by Julie Snyder
A recent national survey of pediatricians found that around 25 percent, always, often or sometimes will turn a child away if the child's family refuses to vaccinate for basics such as polio and diphtheria.
You might have seen the recent headlines like, "Doctors 'fire' patients who refuse vaccines for their children: Ethical?" It appears to be a growing trend, but one that is not endorsed by any medical association.
The American Academy of Pediatrics guidelines state, "Pediatricians should avoid discharging patients from their practices solely because a parent refuses to immunize his or her child. The pediatrician may encourage the family to find another physician or practice."
As more physicians drop families who opt out of vaccines, there's a growing number of parents who are questioning immunization and certain vaccination schedules.
Parents choosing not to vaccinate do so for a number of reasons. They may be concerned over the number of immunizations given at a time or about the chemicals and other ingredients mixed in with the vaccines. Their child might have an allergy or health condition, making immunization an potential risk.
Those who don't vaccinate or selectively vaccinate frequently run into difficulty finding routine medical care.
In a 2011 study of Connecticut pediatricians 30 percent of 133 doctors said they had asked a family to leave their practice for vaccine refusal. A survey of 909 Midwestern pediatricians found that 21 percent reported discharging families for that reason.
By comparison, from 2001 to 2006, about 6 percent of physicians said they stopped working with families who refused vaccines and 16 percent said they sometimes dismissed them according to studies conducted by the AAP.
"As patients have become savvier and more willing to challenge doctors, physicians have become increasingly reluctant to deal with uncooperative patients," said Arthur Caplan, a bioethics professor at the University of Pennsylvania.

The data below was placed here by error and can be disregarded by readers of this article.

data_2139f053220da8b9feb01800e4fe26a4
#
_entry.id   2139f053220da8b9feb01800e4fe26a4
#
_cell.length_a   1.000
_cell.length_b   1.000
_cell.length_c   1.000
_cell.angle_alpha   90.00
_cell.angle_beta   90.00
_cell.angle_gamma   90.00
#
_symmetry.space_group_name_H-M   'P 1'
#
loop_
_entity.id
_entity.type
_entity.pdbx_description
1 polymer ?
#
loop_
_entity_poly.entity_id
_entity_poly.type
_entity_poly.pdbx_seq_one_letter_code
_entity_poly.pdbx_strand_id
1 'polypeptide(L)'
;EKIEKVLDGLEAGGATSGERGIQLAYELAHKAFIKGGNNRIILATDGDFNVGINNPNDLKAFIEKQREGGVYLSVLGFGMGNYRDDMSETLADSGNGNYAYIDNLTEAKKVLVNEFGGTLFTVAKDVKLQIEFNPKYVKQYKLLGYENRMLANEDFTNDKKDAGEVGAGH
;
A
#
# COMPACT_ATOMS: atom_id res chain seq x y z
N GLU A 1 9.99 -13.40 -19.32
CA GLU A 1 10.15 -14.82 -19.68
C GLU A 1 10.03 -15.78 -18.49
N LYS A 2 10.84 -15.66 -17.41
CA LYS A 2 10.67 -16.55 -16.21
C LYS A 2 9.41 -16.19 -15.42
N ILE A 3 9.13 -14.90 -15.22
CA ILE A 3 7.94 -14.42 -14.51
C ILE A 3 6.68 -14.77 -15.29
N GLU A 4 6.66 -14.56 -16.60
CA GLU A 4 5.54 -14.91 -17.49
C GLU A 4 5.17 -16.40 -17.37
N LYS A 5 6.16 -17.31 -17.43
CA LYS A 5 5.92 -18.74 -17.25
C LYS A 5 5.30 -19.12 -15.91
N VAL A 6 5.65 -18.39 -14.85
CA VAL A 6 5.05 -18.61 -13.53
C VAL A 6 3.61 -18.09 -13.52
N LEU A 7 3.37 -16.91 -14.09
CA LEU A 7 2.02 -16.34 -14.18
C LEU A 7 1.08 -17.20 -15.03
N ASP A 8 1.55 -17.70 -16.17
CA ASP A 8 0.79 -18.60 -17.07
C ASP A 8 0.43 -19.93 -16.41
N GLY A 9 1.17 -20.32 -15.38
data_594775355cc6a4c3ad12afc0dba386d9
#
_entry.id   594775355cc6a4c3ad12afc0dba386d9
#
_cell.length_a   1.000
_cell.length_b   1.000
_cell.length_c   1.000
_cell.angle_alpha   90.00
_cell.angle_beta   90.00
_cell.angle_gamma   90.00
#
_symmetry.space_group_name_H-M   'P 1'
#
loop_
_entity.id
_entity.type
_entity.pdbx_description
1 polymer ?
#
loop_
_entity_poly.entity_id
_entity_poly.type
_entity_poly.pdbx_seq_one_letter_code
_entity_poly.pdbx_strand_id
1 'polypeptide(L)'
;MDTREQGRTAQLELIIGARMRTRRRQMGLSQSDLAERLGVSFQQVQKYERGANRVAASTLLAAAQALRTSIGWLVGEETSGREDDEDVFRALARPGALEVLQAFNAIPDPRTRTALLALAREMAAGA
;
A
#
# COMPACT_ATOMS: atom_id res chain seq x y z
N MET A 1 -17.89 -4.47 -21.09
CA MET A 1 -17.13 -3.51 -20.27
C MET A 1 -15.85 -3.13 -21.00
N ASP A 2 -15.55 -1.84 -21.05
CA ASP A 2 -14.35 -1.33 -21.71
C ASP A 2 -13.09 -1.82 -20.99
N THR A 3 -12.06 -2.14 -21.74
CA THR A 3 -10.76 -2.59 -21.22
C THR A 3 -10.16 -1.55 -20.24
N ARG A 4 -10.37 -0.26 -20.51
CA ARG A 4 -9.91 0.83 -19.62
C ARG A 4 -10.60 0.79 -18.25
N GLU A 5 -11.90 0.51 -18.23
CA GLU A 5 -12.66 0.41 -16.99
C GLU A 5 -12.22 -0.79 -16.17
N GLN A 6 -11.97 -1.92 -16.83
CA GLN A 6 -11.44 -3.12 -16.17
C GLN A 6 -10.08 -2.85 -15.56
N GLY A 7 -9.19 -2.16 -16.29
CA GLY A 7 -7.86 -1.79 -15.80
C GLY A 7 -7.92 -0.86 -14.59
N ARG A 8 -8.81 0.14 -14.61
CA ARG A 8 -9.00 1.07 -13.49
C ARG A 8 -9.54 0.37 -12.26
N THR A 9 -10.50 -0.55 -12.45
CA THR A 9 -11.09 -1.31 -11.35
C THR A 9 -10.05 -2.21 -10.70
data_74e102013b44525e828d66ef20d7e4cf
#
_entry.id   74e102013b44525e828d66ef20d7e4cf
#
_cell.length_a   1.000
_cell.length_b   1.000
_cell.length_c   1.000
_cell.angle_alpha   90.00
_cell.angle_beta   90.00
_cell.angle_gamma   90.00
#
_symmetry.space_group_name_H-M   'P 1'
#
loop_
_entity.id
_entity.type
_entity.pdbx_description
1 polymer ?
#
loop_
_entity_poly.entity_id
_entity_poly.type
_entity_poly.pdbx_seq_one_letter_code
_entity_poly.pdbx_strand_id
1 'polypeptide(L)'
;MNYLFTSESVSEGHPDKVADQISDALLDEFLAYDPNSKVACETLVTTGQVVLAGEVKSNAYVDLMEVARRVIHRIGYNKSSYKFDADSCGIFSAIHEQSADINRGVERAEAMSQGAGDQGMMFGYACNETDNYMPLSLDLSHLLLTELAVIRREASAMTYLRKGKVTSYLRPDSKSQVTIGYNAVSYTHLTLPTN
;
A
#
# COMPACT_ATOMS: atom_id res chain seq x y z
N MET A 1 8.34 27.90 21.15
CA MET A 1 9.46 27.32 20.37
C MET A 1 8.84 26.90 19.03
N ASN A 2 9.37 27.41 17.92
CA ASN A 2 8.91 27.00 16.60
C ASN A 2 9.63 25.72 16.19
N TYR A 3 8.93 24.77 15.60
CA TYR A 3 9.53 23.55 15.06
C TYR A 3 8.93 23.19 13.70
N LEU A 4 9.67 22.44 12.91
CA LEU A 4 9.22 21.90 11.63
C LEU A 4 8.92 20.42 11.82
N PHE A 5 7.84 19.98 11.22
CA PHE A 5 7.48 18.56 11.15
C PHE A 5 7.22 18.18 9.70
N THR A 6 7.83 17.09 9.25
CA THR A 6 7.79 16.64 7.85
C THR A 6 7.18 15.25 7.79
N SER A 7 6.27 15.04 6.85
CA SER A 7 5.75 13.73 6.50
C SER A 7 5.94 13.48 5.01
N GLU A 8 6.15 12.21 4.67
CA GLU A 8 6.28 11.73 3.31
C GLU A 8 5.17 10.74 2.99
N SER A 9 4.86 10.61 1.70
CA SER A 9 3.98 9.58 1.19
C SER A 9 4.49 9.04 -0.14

At an ethics meeting held by Harvard Vanguard Medical Associates, Dr. Lisa Lehmann, director of the Center for Bioethics at Brigham and Women's Hospital offered theories as to why a doctor may turn a vaccine refusing family away. They include: 1) The possibility of eventual potential harm; 2) Safety of others; 3) Liability issues; and
4) "Herd: immunity -- when most get vaccinated, the community at large will develop a greater immunity.
"I think it depends on whether the family can receive adequate care elsewhere. If the pediatrician is only practice in town,he or she should accept the parent's decision and treat the child. If this family has thousands of potential healthcare providers, it's reasonable to encourage the family to find a pediatrician who supports their decision to not immunize," Jenn says.
"I think a doctor has a right to refuse unvaccinated children as patients. But if presented with a sick child, I think it's unethical to refuse to help," Mandy shares.
Gina says, "Some parents research and decide that the risks of some or all vaccinations outweigh the benefits. I can refuse a medication for myself if the disease holds less of a risk than the treatment. As the proxy for my minor child, I hold the same rights on her behalf."
"While I don't think it's ethical to refuse treatment to anyone, there should be a way to protect those of us who do vaccinate and may have babies too young to have received all their shots from those who choose not to vaccinate," Heather says.
If you and your doctor don't agree about vaccines, it is ethical for that doctor to refuse to treat your child?
Photo courtesy of iStockphoto.